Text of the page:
Even before starting the engine, I was reminded of how much operating a car relies on muscle memory, rather than conscious action. For example, for the entirety of the trip, I’d do this awkward little dance when approaching the car. Here’s how you do the Right-Hand Drive Shuffle:
Start walking towards the left (passenger’s) side door.
Realize your error.
Abruptly change direction.
Act like you totally meant to do that.
Get into the right (driver’s) side door.
There’s lots of these large and small movements that I’d start doing without even thinking, before encountering some unexpected resistance and correcting. Each time I reversed the car, I tried turning my body to the right, striking my elbow against the door, instead of reaching my hand out to the seat next to me. Most times I started to signal a turn, I’d accidentally start the windshield wipers instead.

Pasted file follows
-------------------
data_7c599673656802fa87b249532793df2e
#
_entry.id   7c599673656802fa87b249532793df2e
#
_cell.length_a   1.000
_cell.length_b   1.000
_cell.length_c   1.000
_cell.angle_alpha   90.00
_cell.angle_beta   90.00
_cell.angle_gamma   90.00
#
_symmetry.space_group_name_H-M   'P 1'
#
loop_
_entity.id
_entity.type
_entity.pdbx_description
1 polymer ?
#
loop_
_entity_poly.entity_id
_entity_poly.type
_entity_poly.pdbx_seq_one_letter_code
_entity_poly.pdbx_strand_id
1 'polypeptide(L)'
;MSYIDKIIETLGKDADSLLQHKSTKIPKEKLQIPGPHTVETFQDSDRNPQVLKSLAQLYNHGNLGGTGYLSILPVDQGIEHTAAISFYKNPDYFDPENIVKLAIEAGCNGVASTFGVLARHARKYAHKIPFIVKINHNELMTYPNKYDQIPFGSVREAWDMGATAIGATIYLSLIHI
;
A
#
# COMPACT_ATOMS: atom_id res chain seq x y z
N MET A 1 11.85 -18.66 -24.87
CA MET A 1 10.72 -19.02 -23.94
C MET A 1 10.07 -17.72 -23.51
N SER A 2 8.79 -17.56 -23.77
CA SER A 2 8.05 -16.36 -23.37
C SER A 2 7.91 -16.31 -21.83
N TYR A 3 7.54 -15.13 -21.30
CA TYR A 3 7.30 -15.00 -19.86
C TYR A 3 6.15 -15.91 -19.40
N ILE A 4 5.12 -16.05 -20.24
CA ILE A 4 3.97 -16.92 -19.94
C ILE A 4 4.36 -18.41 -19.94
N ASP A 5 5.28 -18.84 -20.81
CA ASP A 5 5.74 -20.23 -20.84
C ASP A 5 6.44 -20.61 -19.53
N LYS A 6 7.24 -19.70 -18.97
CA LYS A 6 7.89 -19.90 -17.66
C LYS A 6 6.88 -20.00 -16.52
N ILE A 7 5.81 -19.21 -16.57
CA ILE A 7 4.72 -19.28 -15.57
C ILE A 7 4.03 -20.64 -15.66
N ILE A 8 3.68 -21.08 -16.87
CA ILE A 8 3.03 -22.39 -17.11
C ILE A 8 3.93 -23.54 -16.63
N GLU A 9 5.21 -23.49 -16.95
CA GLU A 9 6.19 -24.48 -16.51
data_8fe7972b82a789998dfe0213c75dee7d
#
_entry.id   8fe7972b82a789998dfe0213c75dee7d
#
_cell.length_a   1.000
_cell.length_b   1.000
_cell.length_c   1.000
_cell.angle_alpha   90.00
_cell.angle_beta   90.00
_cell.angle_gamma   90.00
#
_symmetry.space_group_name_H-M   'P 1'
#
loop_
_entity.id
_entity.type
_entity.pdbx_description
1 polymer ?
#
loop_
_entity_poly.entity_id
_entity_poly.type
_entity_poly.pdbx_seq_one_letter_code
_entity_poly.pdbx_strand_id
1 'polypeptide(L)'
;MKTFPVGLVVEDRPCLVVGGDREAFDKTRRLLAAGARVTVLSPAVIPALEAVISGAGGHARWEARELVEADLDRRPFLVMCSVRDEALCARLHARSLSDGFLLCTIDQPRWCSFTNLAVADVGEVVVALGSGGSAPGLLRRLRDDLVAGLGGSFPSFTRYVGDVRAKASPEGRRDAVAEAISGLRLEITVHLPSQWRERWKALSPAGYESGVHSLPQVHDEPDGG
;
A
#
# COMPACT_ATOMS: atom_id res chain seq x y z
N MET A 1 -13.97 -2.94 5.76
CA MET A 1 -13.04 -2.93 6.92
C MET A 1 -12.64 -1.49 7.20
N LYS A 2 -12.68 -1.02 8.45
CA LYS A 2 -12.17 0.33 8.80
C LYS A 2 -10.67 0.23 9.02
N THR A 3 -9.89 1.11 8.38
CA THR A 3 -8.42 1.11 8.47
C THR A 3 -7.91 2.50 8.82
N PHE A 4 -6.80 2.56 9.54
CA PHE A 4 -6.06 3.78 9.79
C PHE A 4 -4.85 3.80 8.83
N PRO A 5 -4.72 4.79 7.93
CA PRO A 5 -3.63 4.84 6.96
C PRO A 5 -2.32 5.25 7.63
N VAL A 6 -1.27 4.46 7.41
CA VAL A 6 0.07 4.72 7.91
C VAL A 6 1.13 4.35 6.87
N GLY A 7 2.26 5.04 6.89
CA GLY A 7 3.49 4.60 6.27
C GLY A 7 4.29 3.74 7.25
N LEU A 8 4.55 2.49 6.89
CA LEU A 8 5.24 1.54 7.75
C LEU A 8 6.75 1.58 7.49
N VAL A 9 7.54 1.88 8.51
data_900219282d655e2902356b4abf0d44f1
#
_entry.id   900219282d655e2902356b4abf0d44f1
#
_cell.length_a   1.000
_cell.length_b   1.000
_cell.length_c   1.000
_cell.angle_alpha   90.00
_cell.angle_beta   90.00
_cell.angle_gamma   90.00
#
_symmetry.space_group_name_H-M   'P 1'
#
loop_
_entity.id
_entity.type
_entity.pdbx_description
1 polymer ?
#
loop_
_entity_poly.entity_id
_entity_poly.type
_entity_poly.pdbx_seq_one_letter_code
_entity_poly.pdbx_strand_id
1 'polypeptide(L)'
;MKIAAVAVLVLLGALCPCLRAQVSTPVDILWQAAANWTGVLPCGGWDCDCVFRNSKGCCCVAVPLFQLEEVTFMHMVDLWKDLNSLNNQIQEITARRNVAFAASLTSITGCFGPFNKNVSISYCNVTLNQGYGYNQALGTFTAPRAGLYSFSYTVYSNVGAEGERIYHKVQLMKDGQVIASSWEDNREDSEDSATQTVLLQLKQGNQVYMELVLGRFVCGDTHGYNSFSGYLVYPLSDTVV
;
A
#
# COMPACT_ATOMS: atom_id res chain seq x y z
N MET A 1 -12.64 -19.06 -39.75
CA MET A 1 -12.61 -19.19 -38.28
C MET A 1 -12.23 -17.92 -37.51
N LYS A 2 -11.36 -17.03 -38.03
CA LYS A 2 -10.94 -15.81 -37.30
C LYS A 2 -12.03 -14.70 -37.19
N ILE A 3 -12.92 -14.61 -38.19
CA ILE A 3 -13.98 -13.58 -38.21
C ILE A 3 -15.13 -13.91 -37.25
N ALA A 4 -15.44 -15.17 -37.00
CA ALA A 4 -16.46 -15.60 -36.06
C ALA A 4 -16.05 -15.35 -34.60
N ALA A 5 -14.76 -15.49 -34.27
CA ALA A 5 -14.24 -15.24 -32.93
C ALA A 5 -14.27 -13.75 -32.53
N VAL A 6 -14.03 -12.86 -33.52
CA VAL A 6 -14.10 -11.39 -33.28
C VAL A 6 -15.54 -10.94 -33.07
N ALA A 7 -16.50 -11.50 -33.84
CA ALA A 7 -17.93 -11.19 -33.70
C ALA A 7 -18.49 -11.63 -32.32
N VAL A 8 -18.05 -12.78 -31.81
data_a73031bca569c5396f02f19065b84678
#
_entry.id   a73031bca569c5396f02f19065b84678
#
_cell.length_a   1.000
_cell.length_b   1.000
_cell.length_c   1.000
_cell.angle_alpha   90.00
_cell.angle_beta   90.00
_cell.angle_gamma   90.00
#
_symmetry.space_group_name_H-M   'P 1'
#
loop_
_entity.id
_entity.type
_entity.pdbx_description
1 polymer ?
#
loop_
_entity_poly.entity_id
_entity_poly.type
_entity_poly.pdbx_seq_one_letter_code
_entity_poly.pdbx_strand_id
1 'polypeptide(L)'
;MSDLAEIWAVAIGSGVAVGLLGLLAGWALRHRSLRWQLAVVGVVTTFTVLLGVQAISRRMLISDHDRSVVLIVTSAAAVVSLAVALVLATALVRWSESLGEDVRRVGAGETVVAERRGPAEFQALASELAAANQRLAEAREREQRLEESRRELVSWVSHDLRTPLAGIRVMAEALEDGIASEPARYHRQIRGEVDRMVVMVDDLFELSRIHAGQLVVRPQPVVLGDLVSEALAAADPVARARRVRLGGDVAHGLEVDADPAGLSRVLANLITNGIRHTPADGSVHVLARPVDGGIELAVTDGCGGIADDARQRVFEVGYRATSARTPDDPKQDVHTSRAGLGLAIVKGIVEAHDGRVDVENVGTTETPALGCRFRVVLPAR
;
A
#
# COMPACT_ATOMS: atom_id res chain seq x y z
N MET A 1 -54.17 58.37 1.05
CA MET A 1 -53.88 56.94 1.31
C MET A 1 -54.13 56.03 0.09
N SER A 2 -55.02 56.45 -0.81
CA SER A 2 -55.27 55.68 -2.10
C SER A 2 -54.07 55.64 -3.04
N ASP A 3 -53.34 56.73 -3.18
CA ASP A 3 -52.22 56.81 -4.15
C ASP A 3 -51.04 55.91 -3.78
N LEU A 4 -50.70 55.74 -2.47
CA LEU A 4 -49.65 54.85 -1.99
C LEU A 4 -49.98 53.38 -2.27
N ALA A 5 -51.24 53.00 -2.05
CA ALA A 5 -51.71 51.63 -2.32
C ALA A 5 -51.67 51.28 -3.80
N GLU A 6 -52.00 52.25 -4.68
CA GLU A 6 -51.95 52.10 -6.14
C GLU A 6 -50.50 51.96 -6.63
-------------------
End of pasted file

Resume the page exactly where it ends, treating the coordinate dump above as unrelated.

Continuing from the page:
After a few minutes familiarizing myself with the mostly mirrored controls, radio, and GPS (excuse me, satnav), I pulled out of the parking lot and navigated my first roundabout to exit the airport.
Unfortunately, the only flights available to us arrived after sunset, so I hard to start things out on hard mode, driving in darkness to the hotel. We had the good sense to book our first night’s stay at a hotel very close to the airport, but my first 15-minute drive was, subjectively, harrowing. I asked Audrey constantly to confirm my position in the lane. My instincts about how much car should be next to me (and on which side) were completely useless.
Upon arrival at the hotel, I parked car the car and resumed breathing.
Let’s try this again